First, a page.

Charlie Sheen: I can see ghosts
Charlie Sheen claims he can see dead people. The ‘Anger Management’ star believes that he has started to see the ghosts of dearly departed friends during visits to their grieving families. Charlie revealed that in recent months he has had two eerie encounters that he cannot explain…
The Psi Session: modern seance or psychology of spirit?
Long before weekend warriors began to hunt lonely graveyards and haunted homes by night, sporting the titles of “ghost hunters” and “paranormal investigators,” and even before there were the parapsychologists of yesteryear hunting ESP and PK in the laboratory, there were the spiritualists. Especially toward the end of the nineteenth century, it was a popular pastime for those interesting in interacting with the neither realm to utilize “spiritual sciences” as medium for contacting the dead…
Forty years later, debate over ‘Momo the Missouri Monster’ lingers
The Sasquatch-like creature stood tall like a man – just bigger, stinkier and hairier – cradling a dead dog under one arm and growling. The stench from ole’ Big Foot was horrific and sickening before the creature darted back into the rural Missouri woods…
What does telepathy between twins have to do with life after death?
When the Society for Psychical Research (SPR) was founded back in 1882, the primary focus was said to be the study of what was then called thought-transference, renamed “telepathy” by Frederic W. H. Myers, (below) one of the SPR founders. Had Myers and the other SPR founders admitted that they were really searching for evidence of the survival of consciousness after death…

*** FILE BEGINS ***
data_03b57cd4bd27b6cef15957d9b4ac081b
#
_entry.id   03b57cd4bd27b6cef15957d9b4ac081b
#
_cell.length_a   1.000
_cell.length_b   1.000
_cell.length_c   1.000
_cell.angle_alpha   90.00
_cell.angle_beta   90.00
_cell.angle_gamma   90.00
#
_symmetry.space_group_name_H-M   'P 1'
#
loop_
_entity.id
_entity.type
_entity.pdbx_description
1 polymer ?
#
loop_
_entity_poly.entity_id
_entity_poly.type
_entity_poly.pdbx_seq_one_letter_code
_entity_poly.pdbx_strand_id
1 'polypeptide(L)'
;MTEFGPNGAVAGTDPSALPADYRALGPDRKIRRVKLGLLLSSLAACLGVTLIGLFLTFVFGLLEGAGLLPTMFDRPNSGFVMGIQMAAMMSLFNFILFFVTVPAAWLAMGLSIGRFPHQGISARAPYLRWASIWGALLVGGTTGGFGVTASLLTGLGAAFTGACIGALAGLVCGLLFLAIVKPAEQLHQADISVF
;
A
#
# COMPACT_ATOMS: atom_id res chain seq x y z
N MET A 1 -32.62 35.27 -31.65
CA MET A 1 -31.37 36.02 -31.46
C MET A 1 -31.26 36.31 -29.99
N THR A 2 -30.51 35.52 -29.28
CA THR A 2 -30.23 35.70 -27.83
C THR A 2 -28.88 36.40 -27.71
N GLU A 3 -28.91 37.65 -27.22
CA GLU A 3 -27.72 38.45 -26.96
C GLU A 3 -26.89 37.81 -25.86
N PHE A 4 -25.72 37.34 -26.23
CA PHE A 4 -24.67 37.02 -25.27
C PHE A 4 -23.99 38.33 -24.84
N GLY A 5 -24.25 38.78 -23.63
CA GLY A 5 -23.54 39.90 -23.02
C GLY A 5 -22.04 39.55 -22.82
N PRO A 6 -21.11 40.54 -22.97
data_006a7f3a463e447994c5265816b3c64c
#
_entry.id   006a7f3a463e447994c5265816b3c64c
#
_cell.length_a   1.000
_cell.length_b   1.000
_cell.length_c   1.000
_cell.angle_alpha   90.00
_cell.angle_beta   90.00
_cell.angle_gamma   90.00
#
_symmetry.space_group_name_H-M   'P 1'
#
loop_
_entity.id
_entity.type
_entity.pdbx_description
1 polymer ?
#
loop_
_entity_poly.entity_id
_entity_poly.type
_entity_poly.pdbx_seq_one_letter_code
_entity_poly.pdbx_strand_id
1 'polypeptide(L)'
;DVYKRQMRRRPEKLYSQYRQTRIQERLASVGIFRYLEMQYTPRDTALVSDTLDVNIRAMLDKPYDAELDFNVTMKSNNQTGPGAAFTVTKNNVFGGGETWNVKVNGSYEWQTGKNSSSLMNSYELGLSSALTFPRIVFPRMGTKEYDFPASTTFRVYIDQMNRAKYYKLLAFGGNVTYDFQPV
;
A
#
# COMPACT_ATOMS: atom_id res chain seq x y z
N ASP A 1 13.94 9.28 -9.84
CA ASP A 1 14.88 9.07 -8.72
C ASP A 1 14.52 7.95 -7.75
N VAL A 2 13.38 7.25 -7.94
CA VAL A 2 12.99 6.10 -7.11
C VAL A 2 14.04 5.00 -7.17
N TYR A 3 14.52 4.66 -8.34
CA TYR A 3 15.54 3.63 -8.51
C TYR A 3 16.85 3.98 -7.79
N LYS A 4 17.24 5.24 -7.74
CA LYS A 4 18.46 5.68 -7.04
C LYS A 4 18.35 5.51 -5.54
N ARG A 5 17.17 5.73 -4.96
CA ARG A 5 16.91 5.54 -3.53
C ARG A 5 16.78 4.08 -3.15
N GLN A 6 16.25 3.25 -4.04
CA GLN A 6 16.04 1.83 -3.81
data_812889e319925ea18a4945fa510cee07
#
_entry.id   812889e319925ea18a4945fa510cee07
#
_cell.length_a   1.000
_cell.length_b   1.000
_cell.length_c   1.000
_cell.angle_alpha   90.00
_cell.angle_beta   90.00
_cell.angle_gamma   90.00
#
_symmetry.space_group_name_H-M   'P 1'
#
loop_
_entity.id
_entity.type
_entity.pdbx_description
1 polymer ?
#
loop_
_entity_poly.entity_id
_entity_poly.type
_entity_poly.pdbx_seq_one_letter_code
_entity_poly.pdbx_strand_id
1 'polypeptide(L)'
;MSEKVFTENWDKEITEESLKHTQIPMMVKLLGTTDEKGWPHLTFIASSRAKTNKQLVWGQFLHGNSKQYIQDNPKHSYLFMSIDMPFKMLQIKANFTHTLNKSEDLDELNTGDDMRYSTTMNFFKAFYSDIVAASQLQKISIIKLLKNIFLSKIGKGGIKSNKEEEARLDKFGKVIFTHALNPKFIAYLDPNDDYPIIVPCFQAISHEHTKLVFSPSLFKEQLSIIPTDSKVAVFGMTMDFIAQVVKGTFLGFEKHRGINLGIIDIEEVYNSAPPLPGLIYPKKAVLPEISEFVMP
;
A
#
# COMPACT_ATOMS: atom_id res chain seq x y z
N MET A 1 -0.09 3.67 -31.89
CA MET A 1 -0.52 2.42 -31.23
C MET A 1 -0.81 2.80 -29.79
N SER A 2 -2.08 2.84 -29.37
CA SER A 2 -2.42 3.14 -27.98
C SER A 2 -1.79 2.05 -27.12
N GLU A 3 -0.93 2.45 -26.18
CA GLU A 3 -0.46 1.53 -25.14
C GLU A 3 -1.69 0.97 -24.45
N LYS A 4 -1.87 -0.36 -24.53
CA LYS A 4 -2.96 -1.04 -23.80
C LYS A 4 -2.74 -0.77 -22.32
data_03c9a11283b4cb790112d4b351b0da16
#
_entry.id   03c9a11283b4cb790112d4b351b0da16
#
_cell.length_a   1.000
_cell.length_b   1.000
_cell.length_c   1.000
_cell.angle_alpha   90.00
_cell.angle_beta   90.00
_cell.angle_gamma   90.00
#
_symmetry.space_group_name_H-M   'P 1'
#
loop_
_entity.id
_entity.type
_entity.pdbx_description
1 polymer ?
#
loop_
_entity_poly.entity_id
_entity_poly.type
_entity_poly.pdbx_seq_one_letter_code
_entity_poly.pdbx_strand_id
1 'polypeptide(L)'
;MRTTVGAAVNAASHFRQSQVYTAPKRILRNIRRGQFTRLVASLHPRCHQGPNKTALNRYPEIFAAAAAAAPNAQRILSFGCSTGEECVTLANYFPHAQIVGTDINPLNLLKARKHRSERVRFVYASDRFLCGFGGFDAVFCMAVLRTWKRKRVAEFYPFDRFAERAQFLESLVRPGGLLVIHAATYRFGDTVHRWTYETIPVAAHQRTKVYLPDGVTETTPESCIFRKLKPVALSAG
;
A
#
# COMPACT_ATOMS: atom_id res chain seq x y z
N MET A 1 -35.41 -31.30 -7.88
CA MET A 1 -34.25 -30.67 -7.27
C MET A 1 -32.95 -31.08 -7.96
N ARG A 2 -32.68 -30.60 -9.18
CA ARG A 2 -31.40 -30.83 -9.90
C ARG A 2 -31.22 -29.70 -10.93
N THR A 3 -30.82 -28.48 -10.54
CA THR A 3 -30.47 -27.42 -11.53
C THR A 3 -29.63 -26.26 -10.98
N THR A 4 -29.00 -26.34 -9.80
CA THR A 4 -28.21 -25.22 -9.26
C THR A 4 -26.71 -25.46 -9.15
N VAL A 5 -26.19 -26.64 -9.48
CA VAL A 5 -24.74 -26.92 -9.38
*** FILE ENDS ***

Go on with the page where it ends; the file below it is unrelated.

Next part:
Your sixth sense
Perhaps you’ve lived this moment before. Perhaps you’re seeing yourself at a distance, as never before. Anomalous experiences are real and life-changing. That doesn’t mean they occur outside your own head…
TIME AND SPACE:
Explaining the unexplained
Britain released an archive of X-Files detailing government UFO briefings and probes into unexplained sightings, including one above Chelsea football club. The 25 files released by The National Archives include “a lengthy briefing on UFO policy to then Prime Minister Tony Blair’s office” along with a job description for the post of UFO desk officer, described as the “weirdest job in Whitehall”…
Huge vortex spied on Saturn moon
NASA’s Cassini spacecraft has spotted a swirling green mass of gas at the south pole of Saturn’s moon Titan…
MEDIA – BOOKS, MOVIES, TV:
‘Destination Truth’ season premiere: searching for the Vietnamese Bigfoot
On the Season 5 Premiere of “Destination Truth” Josh Gates and his team were searching for hominid cryptids in Vietnam. Specifically, they were hunting the one known as Batutut, a.k.a., the Vietnamese Bigfoot…
Hung producers bringing new supernatural program to Showtime
A few years back, Showtime produced a strange and short-lived supernatural series called Dead Like Me that was eventually told a third season would not work due to problems with the program and its network. The show featured former humans who were given second chances as grim reapers and was a pretty successful endeavor for Showtime at the time. Now, the network is taking a second look at the dead coming back to life, but are doing so in a very different sort of manner…
In the late 16th century, the town of Bedburg, Germany was terrorized by a diabolical creature that slaughtered its cattle and snatched away its women and children, killing them with unspeakable morbidity. The shocked and horrified townspeople feared that they were being victimized by a raving demon from Hell or, just as bad, a bloodthirsty werewolf who lived among them.